Constance McClain, co-founder of the Chernobyl Children's Project and a Petaluma Christmas tree farmer, died Feb. 17. She was 92.
McClain was a veteran world traveler who volunteered on soup lines, met with runaway teens and built homes in cities like Leningrad and Tijuana and on continents like Africa and Asia.
A sudden closing of the Lithuanian border in 1990 led McClain and her husband, Clifford, on a serendipitous journey to Belarus, then the Soviet Byelorussia.
She had already raised five children and was busy with McClain's Holiday Farm when the unexpected side trip led the couple on a journey to witness the lasting catastrophic effects of the 1986 Chernobyl nuclear plant disaster.
They returned home and together started a project to bring children who live in the contaminated region to spend summers in the United States.
The organization brought dozens of children each year from 1991 to 2008 to spend six weeks with North Bay families for a summertime exchange program. The children enjoyed picnics and amusement-park visits but also received dental care and eye exams.
The trip to Belarus was life-changing for McClain, who after returning to Petaluma told a Press Democrat reporter: "This is my mission."
McClain was born Nov. 29, 1920, in Philadelphia to Milton Richard Solivan and Alice Catherine Macgargal.
Her family moved to southern California in 1933 and McClain studied political science at UC Berkeley.
McClain enlisted with the Marine Corps during her sophomore year and served in military intelligence. She met Clifford McClain when she returned to Berkeley.
Clifford McClain's professional baseball career took the couple from Oakland to Albuquerque until they settled first in St. Helena and then in 1955 in Marinwood, where they raised their children.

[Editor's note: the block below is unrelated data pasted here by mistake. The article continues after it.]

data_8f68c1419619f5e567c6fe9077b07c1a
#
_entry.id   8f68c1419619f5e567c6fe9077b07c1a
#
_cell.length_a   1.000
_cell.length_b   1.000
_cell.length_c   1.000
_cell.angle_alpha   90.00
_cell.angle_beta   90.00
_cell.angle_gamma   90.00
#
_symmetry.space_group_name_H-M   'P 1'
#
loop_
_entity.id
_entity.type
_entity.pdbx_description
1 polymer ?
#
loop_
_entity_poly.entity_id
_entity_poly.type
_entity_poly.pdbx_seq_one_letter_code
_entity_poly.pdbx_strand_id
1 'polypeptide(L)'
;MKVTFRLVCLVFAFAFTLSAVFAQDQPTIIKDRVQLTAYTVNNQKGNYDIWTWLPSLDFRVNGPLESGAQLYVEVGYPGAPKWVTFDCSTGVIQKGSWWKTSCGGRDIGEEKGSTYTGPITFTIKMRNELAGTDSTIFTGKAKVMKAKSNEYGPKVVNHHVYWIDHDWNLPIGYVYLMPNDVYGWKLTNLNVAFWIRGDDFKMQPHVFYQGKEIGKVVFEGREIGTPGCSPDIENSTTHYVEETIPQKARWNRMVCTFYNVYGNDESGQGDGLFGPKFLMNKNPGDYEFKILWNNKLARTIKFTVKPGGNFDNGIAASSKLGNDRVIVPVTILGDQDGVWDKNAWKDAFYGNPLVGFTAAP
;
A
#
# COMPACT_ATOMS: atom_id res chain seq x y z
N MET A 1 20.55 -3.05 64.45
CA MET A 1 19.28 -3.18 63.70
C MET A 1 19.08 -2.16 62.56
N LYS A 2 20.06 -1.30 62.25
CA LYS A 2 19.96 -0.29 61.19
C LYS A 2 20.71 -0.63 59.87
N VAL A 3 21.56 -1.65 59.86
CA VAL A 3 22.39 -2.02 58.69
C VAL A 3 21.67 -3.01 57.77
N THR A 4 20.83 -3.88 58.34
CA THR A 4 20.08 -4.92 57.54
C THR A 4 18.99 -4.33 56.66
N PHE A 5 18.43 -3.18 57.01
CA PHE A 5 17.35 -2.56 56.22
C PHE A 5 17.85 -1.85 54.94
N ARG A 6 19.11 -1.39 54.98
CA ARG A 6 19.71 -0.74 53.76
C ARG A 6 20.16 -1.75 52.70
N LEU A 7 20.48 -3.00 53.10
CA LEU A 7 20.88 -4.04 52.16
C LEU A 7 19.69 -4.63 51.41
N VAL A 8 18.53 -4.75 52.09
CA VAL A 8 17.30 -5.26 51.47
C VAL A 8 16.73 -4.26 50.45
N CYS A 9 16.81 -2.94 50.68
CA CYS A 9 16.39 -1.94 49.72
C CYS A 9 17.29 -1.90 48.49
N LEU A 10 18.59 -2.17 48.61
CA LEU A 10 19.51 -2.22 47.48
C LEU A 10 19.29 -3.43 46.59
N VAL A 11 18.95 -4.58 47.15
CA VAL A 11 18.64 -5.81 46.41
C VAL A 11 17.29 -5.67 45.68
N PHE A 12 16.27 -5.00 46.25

During a year-long sabbatical to Europe in 1966, McClain and her husband packed their four youngest children into a Volkswagen and drove from Vienna into Communist-controlled Czechslovakia.
"With four kids in a Volkswagen, imagine going across the Iron Curtain," said their son, Craig McClain of Petaluma, who was 12 years old at the time. "It was pretty impressive. They certainly didn't have a faint heart."
McClain protested alongside Cesar Chavez for farmworkers' rights in San Rafael and was arrested during the event.
When McClain saw hardship, she did not become cynical, she took action, her son said.
"She was tough, she was tenacious, but she was the most loving and giving person," Craig McClain said.
The McClains moved to Petaluma in 1974 and opened the Christmas tree farm, growing trees as well as fruits and berries for public picking by busloads of students.
She volunteered with the Sonoma County Peace and Justice Committee and served meals with the Helping Hands nonprofit. McClain planted the Petaluma Peace Garden in 1988 outside Petaluma City Hall.
In addition to her husband and son, McClain is survived by daughters Shirley Ingram of Penngrove and Candice Van Beek of Greenville, Mo. and sons Steve McClain of Eugene, Ore. and Paul McClain of Kentfield.
Major purchase deal in garbage industry
The Ratto Group
Headquarters: Santa Rosa
Owner: James Ratto
Service Area: Exclusive garbage franchise holder for 8 of 9 Sonoma County cities, unincorporated areas, plus Novato and West Marin
Headquarters: San Francisco
Employees: 3,000 (approx.)
Owner: 100 percent employee owned
Service Area: 127 communities on West Coast